FRED STEINHEIDER & SONS v. Iowa Kemper Ins. Co.Annotate this Case
281 N.W.2d 539 (1979)
204 Neb. 156
FRED STEINHEIDER AND SONS, INC., a corporation, Appellant, v. IOWA KEMPER INSURANCE COMPANY, a corporation, et al., Appellees.
Supreme Court of Nebraska.
July 24, 1979.
*540 Blevens, Blevens & Jacobs, Seward, for appellant.
Baylor, Evnen, Baylor, Curtiss & Grimit, Lincoln, for appellees.
Heard before KRIVOSHA, C. J., McCOWN, and WHITE, JJ., and RONIN and HAMILTON, District Judges.
KRIVOSHA, Chief Justice.
This appeal seeks to reverse an order of the District Court for Seward County, Nebraska, sustaining the appellee's (Iowa Kemper) motion for a directed verdict and dismissing appellant's (Steinheider) petition for a declaration of its rights under an *541 insurance policy issued by Iowa Kemper to Steinheider. From an examination of all of the matters involved in this action, we believe the trial court acted correctly and therefore affirm the judgment of the trial court.
The facts which give rise to the present controversy are essentially without dispute. Steinheider was engaged in a seed and farm supply business and in connection therewith purchased from Iowa Kemper a comprehensive general liability insurance policy. The policy provided, in part: "The company will pay on behalf of the insured all sums which the insured shall become legally obligated to pay as damages because of A. bodily injury or B. property damage to which this insurance applies, caused by an occurrence * * *."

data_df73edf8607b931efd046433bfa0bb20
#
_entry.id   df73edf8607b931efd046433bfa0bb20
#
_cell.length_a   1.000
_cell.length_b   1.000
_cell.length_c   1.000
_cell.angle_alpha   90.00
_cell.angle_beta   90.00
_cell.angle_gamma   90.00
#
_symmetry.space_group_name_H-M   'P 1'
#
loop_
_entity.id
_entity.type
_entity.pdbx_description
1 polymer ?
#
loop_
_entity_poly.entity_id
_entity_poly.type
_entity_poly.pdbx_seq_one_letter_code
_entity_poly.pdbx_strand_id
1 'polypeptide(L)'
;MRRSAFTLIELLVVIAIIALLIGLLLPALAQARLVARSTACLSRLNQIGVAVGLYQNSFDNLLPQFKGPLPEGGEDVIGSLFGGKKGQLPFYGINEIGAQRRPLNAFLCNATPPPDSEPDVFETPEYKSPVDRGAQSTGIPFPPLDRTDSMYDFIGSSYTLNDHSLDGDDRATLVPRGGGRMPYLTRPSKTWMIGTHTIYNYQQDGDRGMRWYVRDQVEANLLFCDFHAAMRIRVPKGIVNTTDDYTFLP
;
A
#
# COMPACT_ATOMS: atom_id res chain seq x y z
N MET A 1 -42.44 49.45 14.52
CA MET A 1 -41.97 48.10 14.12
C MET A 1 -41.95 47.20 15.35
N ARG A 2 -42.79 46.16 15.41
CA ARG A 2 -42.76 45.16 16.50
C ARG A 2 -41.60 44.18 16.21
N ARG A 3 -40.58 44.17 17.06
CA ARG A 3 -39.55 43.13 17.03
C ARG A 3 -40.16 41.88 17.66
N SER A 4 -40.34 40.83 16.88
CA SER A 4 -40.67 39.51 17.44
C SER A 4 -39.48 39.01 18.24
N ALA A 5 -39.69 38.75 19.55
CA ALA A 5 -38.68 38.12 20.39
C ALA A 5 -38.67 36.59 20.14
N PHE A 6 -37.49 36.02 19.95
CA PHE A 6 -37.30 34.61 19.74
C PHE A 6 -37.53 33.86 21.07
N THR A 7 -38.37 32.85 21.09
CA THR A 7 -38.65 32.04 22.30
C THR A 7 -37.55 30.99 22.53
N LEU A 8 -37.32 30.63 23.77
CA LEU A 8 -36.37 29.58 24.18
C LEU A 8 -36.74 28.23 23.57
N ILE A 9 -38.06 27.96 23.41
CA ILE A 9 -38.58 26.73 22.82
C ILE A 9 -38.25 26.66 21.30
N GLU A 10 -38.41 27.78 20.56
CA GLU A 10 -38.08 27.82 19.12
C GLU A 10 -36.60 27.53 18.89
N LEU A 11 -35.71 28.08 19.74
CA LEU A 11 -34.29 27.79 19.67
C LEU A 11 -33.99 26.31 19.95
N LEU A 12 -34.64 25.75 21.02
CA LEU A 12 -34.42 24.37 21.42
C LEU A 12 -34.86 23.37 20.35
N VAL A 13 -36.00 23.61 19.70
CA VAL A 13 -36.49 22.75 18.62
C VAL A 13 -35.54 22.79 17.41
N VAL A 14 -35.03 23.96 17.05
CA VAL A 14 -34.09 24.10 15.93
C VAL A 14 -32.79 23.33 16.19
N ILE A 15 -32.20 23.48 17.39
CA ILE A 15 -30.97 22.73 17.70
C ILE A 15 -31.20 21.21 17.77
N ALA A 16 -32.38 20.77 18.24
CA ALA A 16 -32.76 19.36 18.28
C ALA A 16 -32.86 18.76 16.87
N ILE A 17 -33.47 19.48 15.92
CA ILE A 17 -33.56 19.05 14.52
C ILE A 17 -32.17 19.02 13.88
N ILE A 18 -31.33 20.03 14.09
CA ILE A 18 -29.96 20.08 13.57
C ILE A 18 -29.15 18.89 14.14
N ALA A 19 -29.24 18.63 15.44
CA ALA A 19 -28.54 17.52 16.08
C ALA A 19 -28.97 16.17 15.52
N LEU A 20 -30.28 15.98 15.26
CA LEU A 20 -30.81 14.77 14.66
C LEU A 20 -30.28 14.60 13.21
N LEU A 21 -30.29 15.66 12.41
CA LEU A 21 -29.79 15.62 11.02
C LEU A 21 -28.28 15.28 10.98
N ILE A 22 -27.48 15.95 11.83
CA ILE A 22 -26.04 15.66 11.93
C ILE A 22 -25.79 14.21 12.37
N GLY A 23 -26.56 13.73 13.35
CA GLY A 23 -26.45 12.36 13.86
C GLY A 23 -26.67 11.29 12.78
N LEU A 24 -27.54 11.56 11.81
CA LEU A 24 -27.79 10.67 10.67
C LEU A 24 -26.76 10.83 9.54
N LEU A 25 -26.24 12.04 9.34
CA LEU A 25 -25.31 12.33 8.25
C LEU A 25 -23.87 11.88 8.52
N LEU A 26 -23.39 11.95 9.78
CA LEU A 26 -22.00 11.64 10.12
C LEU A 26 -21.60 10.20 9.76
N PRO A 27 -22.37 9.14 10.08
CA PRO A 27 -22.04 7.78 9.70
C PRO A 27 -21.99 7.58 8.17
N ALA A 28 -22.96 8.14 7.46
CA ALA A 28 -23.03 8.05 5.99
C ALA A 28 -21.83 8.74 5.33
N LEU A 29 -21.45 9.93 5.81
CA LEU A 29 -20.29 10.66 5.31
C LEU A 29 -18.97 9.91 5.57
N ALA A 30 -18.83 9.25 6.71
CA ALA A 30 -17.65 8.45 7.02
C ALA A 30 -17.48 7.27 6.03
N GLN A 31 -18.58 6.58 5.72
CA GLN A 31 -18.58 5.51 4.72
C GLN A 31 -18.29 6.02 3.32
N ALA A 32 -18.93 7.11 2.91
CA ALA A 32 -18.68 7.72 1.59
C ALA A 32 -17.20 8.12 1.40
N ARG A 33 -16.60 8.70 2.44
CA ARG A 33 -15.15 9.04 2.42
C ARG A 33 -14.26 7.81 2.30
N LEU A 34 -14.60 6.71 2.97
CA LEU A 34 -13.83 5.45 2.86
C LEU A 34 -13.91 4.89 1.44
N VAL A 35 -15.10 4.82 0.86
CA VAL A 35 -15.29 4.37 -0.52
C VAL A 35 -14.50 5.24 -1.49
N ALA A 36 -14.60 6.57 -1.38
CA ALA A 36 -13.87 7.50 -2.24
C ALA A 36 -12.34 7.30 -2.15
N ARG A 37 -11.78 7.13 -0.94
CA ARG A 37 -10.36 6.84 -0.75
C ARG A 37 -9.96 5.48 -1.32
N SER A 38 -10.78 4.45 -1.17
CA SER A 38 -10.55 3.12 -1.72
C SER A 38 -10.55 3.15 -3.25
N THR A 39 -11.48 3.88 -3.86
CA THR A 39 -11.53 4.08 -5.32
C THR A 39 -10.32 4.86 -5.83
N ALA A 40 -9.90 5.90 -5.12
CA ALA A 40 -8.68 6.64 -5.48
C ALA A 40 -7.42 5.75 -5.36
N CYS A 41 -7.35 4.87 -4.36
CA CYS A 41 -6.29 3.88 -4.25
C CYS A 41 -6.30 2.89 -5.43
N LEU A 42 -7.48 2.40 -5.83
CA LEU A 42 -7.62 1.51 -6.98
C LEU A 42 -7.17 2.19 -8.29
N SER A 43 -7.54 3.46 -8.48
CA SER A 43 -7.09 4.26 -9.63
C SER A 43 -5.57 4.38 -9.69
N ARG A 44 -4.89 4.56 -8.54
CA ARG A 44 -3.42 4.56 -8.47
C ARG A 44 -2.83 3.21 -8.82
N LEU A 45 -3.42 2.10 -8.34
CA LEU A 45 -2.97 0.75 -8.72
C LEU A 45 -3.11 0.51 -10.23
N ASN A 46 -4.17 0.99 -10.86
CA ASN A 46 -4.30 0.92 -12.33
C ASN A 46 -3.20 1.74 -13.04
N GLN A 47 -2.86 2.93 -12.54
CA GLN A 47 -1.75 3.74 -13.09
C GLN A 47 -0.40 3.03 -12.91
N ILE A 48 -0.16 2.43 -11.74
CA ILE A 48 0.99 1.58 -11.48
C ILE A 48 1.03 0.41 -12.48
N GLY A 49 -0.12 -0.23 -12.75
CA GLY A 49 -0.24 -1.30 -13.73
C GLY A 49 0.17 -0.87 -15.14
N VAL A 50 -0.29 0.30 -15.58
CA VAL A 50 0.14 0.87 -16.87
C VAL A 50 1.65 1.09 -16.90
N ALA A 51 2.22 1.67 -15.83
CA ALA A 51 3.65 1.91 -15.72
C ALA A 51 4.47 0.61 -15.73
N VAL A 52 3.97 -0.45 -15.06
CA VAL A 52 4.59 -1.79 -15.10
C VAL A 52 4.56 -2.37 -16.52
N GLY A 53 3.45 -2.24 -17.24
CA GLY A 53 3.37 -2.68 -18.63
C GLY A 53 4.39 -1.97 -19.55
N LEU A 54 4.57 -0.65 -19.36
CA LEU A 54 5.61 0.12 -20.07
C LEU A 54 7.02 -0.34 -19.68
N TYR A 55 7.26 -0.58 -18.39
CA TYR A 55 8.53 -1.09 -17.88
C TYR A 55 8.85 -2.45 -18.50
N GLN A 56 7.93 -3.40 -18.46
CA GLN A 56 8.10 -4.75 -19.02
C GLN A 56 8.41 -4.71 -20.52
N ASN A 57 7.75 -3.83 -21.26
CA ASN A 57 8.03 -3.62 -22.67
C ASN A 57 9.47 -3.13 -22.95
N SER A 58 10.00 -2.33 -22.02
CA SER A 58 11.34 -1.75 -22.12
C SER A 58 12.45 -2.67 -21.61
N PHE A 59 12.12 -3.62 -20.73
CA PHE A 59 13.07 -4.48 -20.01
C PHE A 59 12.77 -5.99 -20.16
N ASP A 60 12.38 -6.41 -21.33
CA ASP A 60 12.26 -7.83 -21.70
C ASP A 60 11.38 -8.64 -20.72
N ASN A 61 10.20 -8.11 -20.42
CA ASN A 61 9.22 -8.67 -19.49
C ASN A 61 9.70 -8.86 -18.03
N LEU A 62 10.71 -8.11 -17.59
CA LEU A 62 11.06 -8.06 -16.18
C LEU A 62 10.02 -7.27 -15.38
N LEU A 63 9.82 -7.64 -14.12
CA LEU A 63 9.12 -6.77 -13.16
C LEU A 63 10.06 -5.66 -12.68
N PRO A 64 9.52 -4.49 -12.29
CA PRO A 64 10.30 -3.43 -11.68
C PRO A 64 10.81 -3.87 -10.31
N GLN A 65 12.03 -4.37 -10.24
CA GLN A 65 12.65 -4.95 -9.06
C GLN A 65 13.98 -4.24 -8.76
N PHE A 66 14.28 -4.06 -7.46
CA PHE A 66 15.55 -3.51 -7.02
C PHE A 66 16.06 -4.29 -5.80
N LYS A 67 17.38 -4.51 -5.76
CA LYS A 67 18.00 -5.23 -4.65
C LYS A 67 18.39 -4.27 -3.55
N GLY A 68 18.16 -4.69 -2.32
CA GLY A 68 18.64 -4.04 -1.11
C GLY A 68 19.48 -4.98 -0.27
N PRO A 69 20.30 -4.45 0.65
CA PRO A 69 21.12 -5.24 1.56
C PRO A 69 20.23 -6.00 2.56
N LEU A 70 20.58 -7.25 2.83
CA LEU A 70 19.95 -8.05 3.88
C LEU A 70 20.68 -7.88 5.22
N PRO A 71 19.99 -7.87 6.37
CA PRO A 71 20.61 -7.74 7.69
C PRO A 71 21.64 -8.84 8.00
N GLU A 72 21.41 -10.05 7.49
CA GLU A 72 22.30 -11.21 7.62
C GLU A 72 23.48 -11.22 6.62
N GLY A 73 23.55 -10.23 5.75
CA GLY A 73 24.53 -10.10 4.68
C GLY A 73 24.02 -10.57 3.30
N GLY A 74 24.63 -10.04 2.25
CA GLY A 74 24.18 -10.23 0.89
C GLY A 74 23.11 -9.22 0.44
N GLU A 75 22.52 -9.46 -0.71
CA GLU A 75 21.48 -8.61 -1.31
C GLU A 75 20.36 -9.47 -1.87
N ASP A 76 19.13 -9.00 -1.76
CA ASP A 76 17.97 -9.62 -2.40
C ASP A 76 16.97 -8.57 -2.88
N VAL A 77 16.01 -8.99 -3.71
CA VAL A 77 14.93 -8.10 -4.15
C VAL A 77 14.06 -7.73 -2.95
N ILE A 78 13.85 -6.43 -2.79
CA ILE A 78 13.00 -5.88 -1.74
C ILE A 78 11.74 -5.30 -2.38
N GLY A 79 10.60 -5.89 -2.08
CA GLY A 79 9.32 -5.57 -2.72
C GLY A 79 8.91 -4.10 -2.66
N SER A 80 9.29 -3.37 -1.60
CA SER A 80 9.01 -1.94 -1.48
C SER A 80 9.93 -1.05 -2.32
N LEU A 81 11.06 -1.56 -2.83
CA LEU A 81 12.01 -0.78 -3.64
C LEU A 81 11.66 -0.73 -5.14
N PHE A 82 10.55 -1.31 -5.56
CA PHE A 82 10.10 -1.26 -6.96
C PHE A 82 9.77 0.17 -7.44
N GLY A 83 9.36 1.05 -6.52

The policy further contained, among other definitions, a specific definition for "completed operations hazard" and for "products hazard." "Completed operations hazard" is defined to include "bodily injury and property damage arising out of operations or reliance upon a representation or warranty made at any time with respect thereto, but only if the bodily injury or property damage occurs after such operations have been completed or abandoned and occurs away from premises owned by or rented to the named insured. * * * Operations shall be deemed completed at the earliest of the following times: (1) when all operations to be performed by or on behalf of the named insured under the contract have been completed, (2) when all operations to be performed by or on behalf of the named insured at the site of the operations have been completed, or (3) when the portion of the work out of which the injury or damage arises has been put to its intended use by any person or organization other than another contractor or subcontractor engaged in performing operations for a principal as a part of the same project."
"Products hazard" is defined as "bodily injury and property damage arising out of the named insured's products or reliance upon a representation or warranty made at any time with respect thereto, but only if the bodily injury or property damage occurs away from premises owned by or rented to the named insured and after physical possession of such products has been relinquished to others;"
The policy further contained a specific endorsement page entitled "EXCLUSION (Completed Operations Hazard and Products Hazard)" and recited: "This endorsement modifies such insurance as is afforded by the provisions of the policy relating to the following: COMPREHENSIVE GENERAL LIABILITY INSURANCE * * *. It is agreed that such insurance as is afforded by the Bodily Injury Liability Coverage and the Property Damage Liability Coverage does not apply to bodily injury or property damage included within the Completed Operations Hazard or the Products Hazard." (Emphasis supplied.) In other words, the policy specifically provided, by endorsement, that any coverage for bodily injury or property damage occasioned by reason of acts within the definition of "completed operations hazard" or "products hazard" was excluded and not provided.